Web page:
American Water is a public utility company offering water and wastewater services to 1,700 communities in 24 states. That equates to a population of 14 million people. It owns 80 surface water treatment plants, 480 groundwater treatment plants, and 160 wastewater treatment plants. It has 52,500 miles of pipes, 1,100 groundwater wells, 1,700 pumping stations, 1,300 water storage facilities, and 76 dams. The Camden, N.J.-based company employs 6,400 people.
It is committed to sustainability by reducing its CO2 releases and saving water.
What are American Water’s climate goals?
It has a 2025 goal to reduce its greenhouse gases by 40% from a 2007 baseline. It is 36% of the way there now. And it wants to cut those same Scope 1 and 2 releases by 50% by 2035 from a 2020 baseline. Scope 1 is tied to its operations, while Scope 2 is linked to the energy it buys. Scope 3 involves its supply chain.
“The vast majority of energy consumed by water utilities is used to pump water,” the company says; 80% of its greenhouse gases are tied to pumping water. “Our path to reduced energy consumption and emissions is driven by using water more efficiently and is dependent on our energy providers meeting their clean energy transition commitments. By continuing to improve energy and water efficiency, increasing procurement of renewable energy, enhancing pumping and operational efficiency, and increasing our electric vehicle fleet, we will reduce our scope 1 and scope 2 emissions.”
Moreover, it has a program to replace or refurbish pumps. As such, it invested more than $72 million in 2019 and 2020 in pumping station upgrades, which it projects to save 11 million kWh of electricity annually.
The company is also going full steam ahead into renewable energy. As of December 2020, we have solar installations throughout our service areas totaling approximately 3.9 megawatts of capacity. In 2019 and 2020, it generated 4,500 megawatt-hours yearly of solar output.
To that end, it says it builds new facilities and upgrades existing ones based on climate models — things that might cause rising sea levels or changing floodplains. Critical equipment is therefore placed above potential flood levels. At the same time, extreme weather impacts pipes and pumps, which can lead to spills and leaks. The company has identified ways to improve its asset management, reduce potential future outages, and minimize operational impacts.
What are the company’s water goals?
By 2035, it says it can meet its customers’ needs while saving 15% in the water it delivers compared to a 2015 baseline. It has already cut the water delivered to customers by 5% using efficiency programs and new technologies — things upon which it will expand. The technologies include automated readers and leak detection. It expects advances in appliances such as dishwaters and washers will create new efficiencies.
The company says that, on average, the conservation and efficiency measures have enabled residential customers to save 3.4 billion gallons annually since 2016.
American Water is committed to increasing its resilience in response to extreme weather events that can stress water supplies. That includes such things as flooding and droughts. American Water spends about 8% of its total capital on resiliency projects annually. It will invest $28 to $32 billion over the next 10 years to reinforce its essential water services’ quality and reliability and bring water and wastewater solutions to communities across the country.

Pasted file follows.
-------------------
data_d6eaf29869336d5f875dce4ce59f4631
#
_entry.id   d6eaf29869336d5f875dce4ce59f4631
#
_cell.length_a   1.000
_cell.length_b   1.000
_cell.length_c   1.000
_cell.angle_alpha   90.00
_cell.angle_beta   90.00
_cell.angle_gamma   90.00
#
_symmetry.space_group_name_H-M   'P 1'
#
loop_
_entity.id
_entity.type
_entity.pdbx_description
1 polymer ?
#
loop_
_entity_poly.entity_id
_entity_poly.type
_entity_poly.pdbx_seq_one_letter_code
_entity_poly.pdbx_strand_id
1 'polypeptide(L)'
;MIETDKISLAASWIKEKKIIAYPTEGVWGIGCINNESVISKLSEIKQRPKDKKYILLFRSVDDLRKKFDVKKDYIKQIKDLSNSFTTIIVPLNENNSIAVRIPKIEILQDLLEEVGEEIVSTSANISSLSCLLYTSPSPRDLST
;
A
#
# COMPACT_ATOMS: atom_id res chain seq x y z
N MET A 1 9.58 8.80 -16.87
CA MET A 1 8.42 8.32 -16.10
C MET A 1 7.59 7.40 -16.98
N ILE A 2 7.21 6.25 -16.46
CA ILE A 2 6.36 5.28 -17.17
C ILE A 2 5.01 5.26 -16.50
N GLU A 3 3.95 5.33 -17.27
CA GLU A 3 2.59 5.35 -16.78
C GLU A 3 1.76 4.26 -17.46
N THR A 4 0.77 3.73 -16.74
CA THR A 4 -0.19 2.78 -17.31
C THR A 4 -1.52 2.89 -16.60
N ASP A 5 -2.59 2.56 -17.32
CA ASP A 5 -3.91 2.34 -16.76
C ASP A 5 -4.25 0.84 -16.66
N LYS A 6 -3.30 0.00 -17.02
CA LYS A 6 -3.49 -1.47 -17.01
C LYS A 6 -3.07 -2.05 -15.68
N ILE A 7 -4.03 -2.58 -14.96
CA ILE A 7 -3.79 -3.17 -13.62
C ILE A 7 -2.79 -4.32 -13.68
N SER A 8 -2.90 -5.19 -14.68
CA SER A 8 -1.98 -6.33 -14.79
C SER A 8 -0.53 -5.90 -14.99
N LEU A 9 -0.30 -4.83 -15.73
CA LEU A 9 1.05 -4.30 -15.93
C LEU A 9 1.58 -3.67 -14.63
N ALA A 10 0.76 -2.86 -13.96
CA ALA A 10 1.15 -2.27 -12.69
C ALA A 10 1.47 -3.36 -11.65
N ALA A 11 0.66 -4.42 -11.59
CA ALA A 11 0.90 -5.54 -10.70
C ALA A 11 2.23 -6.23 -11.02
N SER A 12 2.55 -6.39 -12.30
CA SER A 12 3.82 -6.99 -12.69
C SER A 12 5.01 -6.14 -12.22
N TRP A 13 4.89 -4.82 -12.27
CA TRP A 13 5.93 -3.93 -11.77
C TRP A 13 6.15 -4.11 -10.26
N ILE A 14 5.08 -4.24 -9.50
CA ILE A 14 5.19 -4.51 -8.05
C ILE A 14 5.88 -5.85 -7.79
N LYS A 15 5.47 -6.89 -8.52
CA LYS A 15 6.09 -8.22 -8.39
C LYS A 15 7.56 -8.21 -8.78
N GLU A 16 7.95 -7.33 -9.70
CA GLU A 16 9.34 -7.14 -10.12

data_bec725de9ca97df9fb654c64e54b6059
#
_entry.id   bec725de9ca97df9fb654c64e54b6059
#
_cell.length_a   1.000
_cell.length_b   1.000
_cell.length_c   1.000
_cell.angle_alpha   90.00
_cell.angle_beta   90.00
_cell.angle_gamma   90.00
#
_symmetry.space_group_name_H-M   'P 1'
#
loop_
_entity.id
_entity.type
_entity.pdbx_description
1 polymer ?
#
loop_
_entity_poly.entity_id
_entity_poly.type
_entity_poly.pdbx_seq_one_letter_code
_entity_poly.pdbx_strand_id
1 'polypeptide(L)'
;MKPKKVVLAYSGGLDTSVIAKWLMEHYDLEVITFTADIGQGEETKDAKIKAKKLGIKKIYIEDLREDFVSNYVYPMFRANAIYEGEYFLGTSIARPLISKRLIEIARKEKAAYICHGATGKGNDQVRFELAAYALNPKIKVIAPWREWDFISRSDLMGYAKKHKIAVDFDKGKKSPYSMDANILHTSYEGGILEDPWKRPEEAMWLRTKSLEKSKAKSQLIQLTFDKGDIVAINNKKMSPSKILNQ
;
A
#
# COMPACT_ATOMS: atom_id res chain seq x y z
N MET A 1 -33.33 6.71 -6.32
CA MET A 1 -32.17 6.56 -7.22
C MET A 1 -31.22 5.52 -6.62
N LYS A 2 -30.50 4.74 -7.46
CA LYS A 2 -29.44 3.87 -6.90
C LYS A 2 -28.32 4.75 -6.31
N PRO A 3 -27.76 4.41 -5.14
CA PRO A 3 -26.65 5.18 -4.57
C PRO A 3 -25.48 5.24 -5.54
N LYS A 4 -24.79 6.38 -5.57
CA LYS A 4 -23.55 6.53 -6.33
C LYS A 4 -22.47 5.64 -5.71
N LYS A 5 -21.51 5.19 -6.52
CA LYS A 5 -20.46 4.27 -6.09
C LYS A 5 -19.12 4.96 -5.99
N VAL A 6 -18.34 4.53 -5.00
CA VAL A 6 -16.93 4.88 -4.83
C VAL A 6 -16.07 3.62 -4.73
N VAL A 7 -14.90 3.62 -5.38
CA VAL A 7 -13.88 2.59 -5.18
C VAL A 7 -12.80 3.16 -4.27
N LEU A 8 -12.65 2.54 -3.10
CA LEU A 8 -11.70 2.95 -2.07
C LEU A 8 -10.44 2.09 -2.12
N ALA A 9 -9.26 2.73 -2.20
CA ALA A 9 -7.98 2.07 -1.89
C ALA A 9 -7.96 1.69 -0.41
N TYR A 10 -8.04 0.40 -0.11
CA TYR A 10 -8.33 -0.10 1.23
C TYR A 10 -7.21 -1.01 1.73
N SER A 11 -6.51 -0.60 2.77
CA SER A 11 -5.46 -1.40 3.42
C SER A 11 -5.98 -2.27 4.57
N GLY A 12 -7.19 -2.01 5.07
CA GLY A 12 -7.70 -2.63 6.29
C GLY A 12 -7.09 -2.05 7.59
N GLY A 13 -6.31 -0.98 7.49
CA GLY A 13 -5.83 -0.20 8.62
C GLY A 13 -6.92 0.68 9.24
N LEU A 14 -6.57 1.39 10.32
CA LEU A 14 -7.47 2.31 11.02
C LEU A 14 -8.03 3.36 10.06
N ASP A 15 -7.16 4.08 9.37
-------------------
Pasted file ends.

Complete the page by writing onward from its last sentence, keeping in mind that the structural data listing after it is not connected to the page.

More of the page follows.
“These actions will reduce water loss and non-revenue water, minimize customer rate impacts, and continue to benefit from the ongoing national trend of declining residential water use related to fixtures and appliances,” the company says.
For example, a 2014 chemical spill near the West Virginia state capitol in Charleston placed the surrounding residents in disarray. The chemical, used to help cleanse coal, leached its way into the local tributaries, preventing the use of tap water — whether to drink or bathe. The chemical, called 4-methylcyclohexane methanol, is potentially deadly if ingested at concentrated levels.
A holding tank had leaked, with a total capacity of about 35,000 gallons. While the facility had a secondary container system, authorities in West Virginia say that about 5,000 gallons escaped from the concrete encasements and spilled into a smaller river that feeds into the bigger Kanawha River. That blends with the Ohio River, which flows into the Mississippi River. The event affected 100,000 people in American Water’s service territory — including this reporter.
At its headquarters in Camden, N.J., the company is LEED Platinum certified for both its building design and interior design:
— Its roofing technologies are energy efficient and have cut its HVAC cost by 30%;
— It reduced potable water usage for biosolids conveyance by nearly 96% by using rainwater, low-flow water closets, and waterless urinals.
— It diverted 88% of the construction waste from landfills through its recycling efforts.
— It has LED lighting throughout the building.
— It has electric vehicle charging stations on site.
“Delivering a reliable supply of safe, clean, and affordable drinking water to our customers and treating their wastewater is fundamental to the business. American Water’s dedication to our environmental, social, and governance (ESG) principles confirms our belief that ‘how’ a company operates is just as important as ‘what’ a company does,” said Lynda DiMenna, Chief Environmental and Safety Officer, American Water.